The outbreak of COVID-19 has led to rapid changes in classrooms across the United States: Thousands of school buildings have closed and classes have been moved online. The transition to virtual teaching is an enormous adjustment for teachers, and many will be feeling the stress of trying to cover their curriculum in a new format. But it’s also important that teachers find ways to continue to embed social-emotional learning in the virtual classroom, as students need the support of SEL instruction now more than ever.
Tech solutions for improving access to mental health
Discover how to safeguard the well-being of students amid school closures.read the insight
We have outlined three strategies below to help teachers to continue to support students’ well-being by integrating SEL lessons into their online classrooms.
1. Incorporate online SEL lessons to teach coping strategies to students
As a first step, EAB recommends that teachers start by adopting the Three Signature Practices. Originally developed by Oakland Public Schools, the Three Signature Practices have now been endorsed by CASEL as a best practice for integrating SEL into every meeting and class for both adults and students. They are incredibly simple to follow, and an easy way to keep SEL a priority while learning to deliver remote instruction. The three practices are:
- Welcoming rituals: Engage in open-ended community building that allows for interactions that create connections to one another and the course material
- Engaging practices: Provide opportunities for individual reflection and small group interaction to think, share, and listen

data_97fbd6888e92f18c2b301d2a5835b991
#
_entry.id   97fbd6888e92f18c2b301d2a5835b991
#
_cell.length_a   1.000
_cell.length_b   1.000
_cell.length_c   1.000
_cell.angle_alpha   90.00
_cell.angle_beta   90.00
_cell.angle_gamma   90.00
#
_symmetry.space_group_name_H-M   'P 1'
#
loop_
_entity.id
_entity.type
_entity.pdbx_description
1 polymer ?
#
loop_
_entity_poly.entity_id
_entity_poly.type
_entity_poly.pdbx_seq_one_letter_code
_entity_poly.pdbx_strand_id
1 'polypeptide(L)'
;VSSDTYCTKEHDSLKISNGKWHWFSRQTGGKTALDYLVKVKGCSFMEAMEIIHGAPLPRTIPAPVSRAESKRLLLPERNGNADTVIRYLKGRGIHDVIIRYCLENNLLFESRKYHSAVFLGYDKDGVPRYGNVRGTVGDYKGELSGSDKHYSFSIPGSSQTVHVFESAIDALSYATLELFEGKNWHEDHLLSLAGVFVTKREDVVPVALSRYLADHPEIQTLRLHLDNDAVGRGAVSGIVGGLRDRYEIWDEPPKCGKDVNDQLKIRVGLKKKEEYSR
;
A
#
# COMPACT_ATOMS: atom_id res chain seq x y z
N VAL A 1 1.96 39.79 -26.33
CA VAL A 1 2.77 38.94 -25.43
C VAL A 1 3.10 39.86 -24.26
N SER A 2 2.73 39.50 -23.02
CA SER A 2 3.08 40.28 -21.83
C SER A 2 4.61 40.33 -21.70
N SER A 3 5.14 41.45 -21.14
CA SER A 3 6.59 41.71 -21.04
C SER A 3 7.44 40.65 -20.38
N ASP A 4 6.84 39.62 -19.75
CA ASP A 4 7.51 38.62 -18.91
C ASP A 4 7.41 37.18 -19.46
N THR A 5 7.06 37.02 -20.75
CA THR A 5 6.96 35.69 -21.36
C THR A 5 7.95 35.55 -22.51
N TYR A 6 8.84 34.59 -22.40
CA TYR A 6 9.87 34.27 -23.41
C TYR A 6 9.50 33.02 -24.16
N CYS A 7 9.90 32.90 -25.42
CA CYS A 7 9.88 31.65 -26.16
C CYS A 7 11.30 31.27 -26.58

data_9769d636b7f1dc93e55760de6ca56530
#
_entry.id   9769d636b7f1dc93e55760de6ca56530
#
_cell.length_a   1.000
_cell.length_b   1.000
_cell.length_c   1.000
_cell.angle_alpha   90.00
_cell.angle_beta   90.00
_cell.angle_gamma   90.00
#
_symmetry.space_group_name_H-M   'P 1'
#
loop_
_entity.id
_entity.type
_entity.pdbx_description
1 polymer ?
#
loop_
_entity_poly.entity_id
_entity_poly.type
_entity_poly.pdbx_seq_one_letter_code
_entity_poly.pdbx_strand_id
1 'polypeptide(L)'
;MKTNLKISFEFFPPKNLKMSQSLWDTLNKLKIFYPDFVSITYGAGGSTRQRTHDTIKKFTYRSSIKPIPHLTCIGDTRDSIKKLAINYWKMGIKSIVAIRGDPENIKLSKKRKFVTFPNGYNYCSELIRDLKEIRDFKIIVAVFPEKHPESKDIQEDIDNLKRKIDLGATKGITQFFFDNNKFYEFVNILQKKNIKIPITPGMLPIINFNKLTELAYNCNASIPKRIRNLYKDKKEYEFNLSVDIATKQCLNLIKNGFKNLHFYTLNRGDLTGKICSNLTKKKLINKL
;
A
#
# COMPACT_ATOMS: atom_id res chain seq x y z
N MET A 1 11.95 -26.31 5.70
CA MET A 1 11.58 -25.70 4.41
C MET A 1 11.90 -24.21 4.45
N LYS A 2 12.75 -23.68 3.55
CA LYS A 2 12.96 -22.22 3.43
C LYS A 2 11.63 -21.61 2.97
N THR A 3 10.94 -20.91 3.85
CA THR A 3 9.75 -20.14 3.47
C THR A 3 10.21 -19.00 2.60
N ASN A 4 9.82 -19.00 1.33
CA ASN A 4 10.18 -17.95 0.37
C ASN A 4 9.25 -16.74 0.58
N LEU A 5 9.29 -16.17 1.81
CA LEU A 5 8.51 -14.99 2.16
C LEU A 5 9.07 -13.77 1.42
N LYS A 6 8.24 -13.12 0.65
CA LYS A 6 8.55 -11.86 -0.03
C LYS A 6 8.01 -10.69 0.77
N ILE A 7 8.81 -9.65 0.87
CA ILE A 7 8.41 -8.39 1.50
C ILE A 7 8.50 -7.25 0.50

- Optimistic closures: Take time to reflect about the learning, identify next steps, and make connections to individual student’s work
2. Look for plug-and-play, online SEL lessons
Once teachers feel more comfortable teaching content online, they can also find opportunities to explicitly teach explicit social-emotional learning in the virtual classroom. Schools that already offer an SEL curriculum should check to see whether online modules are available with their existing vendor; for example, Second Step offers a resource for adapting the curriculum for remote learning during COVID-19.
3. Create resources that directly address the needs of our students
While this strategy will not work for everyone, some districts, such as Fulton County Schools in Georgia, are putting together their own programs for incorporating social-emotional learning in the virtual classroom. Fulton County’s content is divided into lessons for elementary, middle, and high school students, and offers an array of activities that can be completed online. Transforming Research into Action to Improve the Lives of Students (TRAILS), a program run by the University of Michigan’s Depression Center, also offers schools a host of resources for students at different age levels, including handouts, homework, activities, and more.